X deserts the army for one day to return to Lisette only to find her with another man – X risks court-martial when he returns and is ordered to speak to the Sgt. to explain his absence. Elijah insists that he come along to “translate” as X’s English is so poor but he does so only to protect X. Hilariously, X profanely insults Elijah and the senior officer that Elijah translates into a more acceptable response in order to save him.
But despite some of his kindnesses to X, Elijah descends into his addiction, or his madness, and becomes progressively more unstable and violent. X realizes that Elijah has come to love killing, has gone mad in the process of becoming so proficient in it. Xavier withdraws because he is frightened and increasingly losing his hearing. Soon we will discover what becomes of Elijah.
Niska, in trying to save her nephew when he returns from the war, tells him stories of her life, of being forcibly removed to a residential school by nuns to rid her of her "heathen" ways and having her long hair cut off and how she rebels, of being rescued by her mother and escaping into the bush, of losing her virginity to her "Frenchman" (in a couple of pretty steamy scenes, mind you) and worse, much worse, as things end badly for Niska's lover. Her mother's death. Her loneliness. Many of her relations die or are scattered to the winds by starvation which drive them into the hands of the wemistikoshiw who wish to "civilize" them.
This is not the first time that Niska saves Xavier. When Niska first finds her nephew Xavier in the residential school (where he has been left by Niska’s sister who cannot care for him) she finds Xavier paddling in a canoe with a nun who is fishing. She sees that when X “misbehaves” the nun strikes him with a paddle on the head. Niska is so disturbed by the sight that the next time she returns to rescue X she urges X to hop into her canoe, the nun topples over into the water and she smacks the nun with a paddle for good measure.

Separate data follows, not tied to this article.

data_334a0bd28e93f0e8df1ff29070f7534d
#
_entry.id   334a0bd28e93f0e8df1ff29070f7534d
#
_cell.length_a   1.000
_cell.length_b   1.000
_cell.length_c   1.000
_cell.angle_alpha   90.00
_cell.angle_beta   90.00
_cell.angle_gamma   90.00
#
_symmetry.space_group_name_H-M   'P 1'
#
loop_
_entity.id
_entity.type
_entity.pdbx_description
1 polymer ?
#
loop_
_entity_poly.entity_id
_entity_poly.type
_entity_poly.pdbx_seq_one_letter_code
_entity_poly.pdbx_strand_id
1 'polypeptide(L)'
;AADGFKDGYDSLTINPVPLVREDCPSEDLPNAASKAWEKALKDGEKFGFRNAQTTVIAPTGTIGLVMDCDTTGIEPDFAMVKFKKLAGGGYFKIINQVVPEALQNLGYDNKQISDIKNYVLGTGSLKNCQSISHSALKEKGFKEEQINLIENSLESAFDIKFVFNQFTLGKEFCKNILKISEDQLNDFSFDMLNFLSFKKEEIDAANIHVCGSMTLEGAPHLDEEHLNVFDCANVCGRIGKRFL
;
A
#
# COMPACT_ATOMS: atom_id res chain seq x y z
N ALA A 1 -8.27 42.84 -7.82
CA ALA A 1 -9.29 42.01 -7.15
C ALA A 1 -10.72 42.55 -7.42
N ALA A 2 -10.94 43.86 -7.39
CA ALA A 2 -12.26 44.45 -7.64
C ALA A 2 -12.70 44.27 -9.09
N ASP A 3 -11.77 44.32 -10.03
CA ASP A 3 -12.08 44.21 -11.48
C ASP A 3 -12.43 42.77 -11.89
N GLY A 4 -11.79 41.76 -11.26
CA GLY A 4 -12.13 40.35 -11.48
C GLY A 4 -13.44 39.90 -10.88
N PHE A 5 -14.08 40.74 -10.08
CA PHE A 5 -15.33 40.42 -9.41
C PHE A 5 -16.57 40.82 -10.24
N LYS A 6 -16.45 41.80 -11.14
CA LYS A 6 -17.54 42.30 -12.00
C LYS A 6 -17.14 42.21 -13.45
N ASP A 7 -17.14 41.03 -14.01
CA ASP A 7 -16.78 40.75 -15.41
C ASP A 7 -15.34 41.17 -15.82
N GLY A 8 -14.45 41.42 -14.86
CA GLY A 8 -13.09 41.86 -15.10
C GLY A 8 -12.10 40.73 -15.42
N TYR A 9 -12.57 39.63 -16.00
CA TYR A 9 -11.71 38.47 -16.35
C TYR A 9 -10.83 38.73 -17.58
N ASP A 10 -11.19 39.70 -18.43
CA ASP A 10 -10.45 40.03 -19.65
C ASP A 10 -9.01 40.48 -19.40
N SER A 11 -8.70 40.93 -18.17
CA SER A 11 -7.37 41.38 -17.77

Niska is a windigo killer as was her father before he was imprisoned by the wemistikoshiw and died in jail. Their role in the tribe is to kill those who have gone mad and threaten the safety of the tribe.
Slowly we learn of Xavier's fate during the war ... how he lost his leg, why Elijah disappeared and why Xavier returned with Elijah's name. An amazing conclusion ... so powerful and satisfying emotionally.
One thing niggles at me in terms of the plot. Niska is telling these stories to Xavier (which are fascinating and mesmerizingly told) - and these stories are sometimes sexually graphic, humiliating and violent. Would an aunt share this with a nephew in this fashion? I know she is trying to lull him out of his state of shock or depression but it seems an unlikely scenario. I could accept this portion of the novel if Niska was thinking of these episodes as she cares for Xavier, rather than speaking them aloud to him.
This last image that I will relate was the most telling in the novel I think. Elijah's killing the nest of swallows at Breech’s order serves as a perfect metaphor for the conflict between Indian and wemisitikoshiw world. Xavier is confined for medical examination (Elijah has lied and said X is disoriented and nauseous after battle to cover for his unauthorized trip to find Lisette).
The hospital room’s only other occupant is a swallow which chirps loudly and when Breech, a senior officer, is disturbed by its twittering he orders X to knock the nest down which he refuses to do. Elijah does it instead. Here is Elijah (whom I always picture as the actor Adam Beach) willing to play the game to get ahead, winning the honors, accepting the glory. The Indian boys see the scene as “natural”, the presence of the swallow is not disturbing or unnatural, the white commander sees it as a sign of disorder and chaos which must be tamed or destroyed – not unlike the wemisitikoshiw’s intrusion into the Indian’s world.
An absolutely phenomenal book.